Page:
You interact with the trolls in your Twitter feed. What drives you to engage with them, rather than ignore them?
I respond a lot, but I also ignore the vast majority. The majority has already been preemptively blocked. I use the Google Chrome Blockchain extension, which helps me figure out who the ringleaders are, and block all of their followers. It’s great.
Sometimes, though, someone says something so absurd that it’s fun and cathartic for me to make fun of them. And it’s important to me that these people know that harassing me online is not a consequence-free hobby. I don’t want them to think they can just dump hate into my feed with no repercussions.
Also, I know there are a lot of women trying to survive online who don’t know how to cope with harassment, and who feel really anxious and alone about being on the receiving end of trolling. To whatever extent I can, I like to provide a model, and take the mystery and fear out of [responding]. I can get some horrible, ridiculous, contrarian, rude, cruel comment and make a joke out of it and dismiss it — I’ve heard from some people that that’s empowering.
I don’t care about “feed the trolls” versus “don’t feed the trolls.” I care about me, and what makes me feel better. And sometimes what makes me feel better is just making fun of some jackass. Oh, do they feel great because they got a rise out of me? Don’t care. They’re not my friend and I will never think about them again.
I try to be really careful to not just snap at people. Sometimes I’ll read an [insulting] tweet and be like, “What?” But I take time to make sure it means what I think it means. Sometimes it doesn’t, and I’m glad I didn’t just rattle off a response. Sometimes, someone says something horrifying and I come back with something sassy and it turns out they’re a 15-year-old kid and then I feel sad. Like, you need to stop doing this, kid, but also, I’m sorry.
In one chapter, you describe how you gained self-confidence in the last decade. At what point did you start writing off the haters?
I’m pretty impervious now. It was a gradual process. I was really traumatized for a long time, because it’s really hard. It’s really, really hard. There are different kinds of trolling. There’s really violent, scary, explicit death threats, which I don’t get that many of unless I’ve just written something controversial. But what’s almost worse is the mob trying to needle you — when you’re getting hundreds and hundreds of [messages .] You’re just exhausted and outnumbered and overwhelmed. There’s no recourse. If it’s 1,000 people each sending you one irritating message, you can’t report that.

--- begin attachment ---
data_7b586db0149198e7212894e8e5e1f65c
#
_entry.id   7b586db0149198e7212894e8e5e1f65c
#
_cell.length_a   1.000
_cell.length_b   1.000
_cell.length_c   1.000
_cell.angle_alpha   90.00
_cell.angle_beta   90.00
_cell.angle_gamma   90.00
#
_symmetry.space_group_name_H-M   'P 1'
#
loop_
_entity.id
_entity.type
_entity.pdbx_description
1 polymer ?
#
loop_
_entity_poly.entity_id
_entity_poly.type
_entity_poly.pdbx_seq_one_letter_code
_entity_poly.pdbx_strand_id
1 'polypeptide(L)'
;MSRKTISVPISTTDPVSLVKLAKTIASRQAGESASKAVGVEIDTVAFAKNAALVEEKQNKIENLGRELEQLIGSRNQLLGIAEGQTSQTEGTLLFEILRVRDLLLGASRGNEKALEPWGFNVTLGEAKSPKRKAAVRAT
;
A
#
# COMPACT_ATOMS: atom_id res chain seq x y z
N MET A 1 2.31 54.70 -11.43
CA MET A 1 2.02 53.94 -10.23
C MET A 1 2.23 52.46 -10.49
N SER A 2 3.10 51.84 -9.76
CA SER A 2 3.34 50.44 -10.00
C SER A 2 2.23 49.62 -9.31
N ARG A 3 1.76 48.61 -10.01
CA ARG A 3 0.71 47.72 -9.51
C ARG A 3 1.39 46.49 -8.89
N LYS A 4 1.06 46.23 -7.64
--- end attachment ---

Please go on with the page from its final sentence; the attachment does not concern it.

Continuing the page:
I know how to deal with [this] now. I know I can get [some] accounts taken down. Twitter is better about this now. Me and a couple of other high-profile trolling recipients have got Twitter’s ear. I don’t know this for sure because it’s so opaque, but as far as I can tell there’s someone assigned to my case now because my reports get answered really fast. But that still leaves millions where we were before. [Twitter’s attention] makes my life better, but there are still tons and tons of women for whom that doesn’t fix the problem.
In a world without trolls, where you weren’t constantly defending yourself, what would you be writing about more?
I really miss writing jokes. I really love just writing humor. And I definitely miss writing about film and art and television and pop culture.
Your life gets so wrapped up in this storm of trolling because it’s overwhelming and it’s constant. You can’t ignore it because it infiltrates all of your communication avenues. It’s nothing but a deliberate distraction. Part of the mechanism is that [trolling] steals time from female writers and journalists who could be actually making change in the world.
I’d love for men to fix this problem. And yes, obviously, not all men [harass women online], but in my experience the vast majority who harass me are men, so it would be cool if men could be picking up some of the slack on fighting the online harassment problem. There are men who write about this [problem], but right now I see women spending so much time on trolls, and it’s just exhausting.
One of the things the book did rather nicely was address intersectional feminism without appropriating any experience that wasn’t yours. Do you often find yourself discussing how fat feminism varies from black feminism, gay feminism, and more?